International Trade, Interprovincial Trade, and Canadian Provincial Growth
This paper provides an empirical analysis of the comparative evolution of interprovincial and international trade and their effects on regional growth for the Canadian provinces since 1981. Two sets of results emerge from the analysis. First, it appears that the rapid expansion of international trade following the Canada-United States Free Trade Agreement with a certain lag did not produce a decrease in interprovincial trade. To the contrary, we found a positive relation between the two trade channels, especially since 1991. Second, using a conditional convergence econometric framework, we found that increased international trade openness has a positive and significant long-run effect on regional standards of living, productivity, and employment. Increased interprovincial trade has a positive effect on GDP per capita and employment; however, the effect appears to be close to zero on labour productivity.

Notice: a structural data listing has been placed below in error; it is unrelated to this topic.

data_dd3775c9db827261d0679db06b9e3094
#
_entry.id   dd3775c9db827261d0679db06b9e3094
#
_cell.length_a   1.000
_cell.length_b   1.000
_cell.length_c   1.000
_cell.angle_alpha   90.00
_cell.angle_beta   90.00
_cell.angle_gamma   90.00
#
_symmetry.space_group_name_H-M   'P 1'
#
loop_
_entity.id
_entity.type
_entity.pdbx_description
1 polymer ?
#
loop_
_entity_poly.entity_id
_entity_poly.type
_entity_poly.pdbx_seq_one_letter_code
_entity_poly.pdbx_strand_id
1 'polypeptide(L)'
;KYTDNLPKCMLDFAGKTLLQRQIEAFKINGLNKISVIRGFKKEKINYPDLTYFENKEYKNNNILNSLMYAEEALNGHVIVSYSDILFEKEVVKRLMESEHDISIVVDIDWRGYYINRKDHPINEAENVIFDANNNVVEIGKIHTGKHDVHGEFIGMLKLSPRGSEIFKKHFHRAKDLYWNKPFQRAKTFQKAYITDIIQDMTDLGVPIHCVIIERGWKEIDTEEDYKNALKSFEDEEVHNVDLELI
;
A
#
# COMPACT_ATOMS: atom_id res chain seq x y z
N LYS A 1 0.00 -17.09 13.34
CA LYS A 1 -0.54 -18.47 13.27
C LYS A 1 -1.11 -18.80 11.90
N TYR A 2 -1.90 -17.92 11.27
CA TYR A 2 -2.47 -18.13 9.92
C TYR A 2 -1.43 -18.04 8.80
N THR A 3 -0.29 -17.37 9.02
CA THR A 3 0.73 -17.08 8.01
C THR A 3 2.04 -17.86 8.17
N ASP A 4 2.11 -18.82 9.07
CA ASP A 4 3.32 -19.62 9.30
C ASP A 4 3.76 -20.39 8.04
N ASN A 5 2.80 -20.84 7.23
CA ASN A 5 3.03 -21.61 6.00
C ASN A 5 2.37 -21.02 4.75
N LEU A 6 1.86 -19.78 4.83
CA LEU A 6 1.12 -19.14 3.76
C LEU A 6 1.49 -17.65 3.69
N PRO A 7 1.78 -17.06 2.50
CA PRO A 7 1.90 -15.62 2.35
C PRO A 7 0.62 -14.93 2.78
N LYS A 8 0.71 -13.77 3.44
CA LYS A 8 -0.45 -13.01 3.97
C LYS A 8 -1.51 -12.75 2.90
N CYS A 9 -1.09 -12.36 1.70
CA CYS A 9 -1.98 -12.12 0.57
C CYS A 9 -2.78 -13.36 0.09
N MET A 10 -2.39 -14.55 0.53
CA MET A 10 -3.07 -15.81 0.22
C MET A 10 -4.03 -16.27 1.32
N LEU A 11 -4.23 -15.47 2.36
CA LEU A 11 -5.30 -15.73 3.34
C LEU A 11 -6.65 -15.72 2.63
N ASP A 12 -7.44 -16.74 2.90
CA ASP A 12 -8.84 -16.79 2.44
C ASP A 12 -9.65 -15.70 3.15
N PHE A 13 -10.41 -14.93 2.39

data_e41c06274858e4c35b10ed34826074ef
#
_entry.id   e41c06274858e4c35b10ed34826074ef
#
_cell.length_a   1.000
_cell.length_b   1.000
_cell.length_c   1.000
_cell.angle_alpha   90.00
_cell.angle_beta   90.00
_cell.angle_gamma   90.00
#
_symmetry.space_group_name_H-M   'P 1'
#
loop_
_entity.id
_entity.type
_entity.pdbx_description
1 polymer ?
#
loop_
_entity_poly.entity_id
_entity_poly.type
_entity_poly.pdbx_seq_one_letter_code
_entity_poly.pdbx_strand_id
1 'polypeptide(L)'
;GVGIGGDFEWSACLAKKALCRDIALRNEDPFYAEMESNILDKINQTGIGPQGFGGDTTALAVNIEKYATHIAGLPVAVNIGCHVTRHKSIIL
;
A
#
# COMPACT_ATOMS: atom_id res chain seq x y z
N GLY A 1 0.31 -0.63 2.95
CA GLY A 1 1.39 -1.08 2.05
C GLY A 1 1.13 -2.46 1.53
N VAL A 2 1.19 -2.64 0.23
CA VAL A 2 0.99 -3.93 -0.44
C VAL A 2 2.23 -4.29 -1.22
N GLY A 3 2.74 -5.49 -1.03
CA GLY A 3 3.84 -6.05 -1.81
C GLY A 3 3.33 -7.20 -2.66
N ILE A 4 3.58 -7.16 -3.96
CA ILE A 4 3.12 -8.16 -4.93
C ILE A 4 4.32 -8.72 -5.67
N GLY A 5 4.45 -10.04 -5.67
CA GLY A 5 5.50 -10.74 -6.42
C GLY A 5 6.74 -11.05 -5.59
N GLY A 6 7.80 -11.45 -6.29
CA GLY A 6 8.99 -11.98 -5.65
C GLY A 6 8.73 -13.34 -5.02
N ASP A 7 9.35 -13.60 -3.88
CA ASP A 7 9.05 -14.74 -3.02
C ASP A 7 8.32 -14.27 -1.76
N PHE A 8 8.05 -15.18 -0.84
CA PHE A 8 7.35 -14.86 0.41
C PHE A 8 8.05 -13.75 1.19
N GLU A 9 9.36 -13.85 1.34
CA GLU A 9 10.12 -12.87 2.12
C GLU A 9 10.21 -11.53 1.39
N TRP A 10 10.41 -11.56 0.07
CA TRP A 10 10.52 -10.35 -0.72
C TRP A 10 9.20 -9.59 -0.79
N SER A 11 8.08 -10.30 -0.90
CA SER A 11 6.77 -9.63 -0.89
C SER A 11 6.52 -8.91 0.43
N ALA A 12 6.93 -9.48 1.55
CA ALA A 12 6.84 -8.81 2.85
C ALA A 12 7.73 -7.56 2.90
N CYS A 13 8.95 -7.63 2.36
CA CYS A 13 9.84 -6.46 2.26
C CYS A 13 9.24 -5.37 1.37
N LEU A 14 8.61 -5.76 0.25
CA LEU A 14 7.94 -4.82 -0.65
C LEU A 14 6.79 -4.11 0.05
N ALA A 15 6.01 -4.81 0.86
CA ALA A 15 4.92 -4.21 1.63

|Date of creation:||2002|
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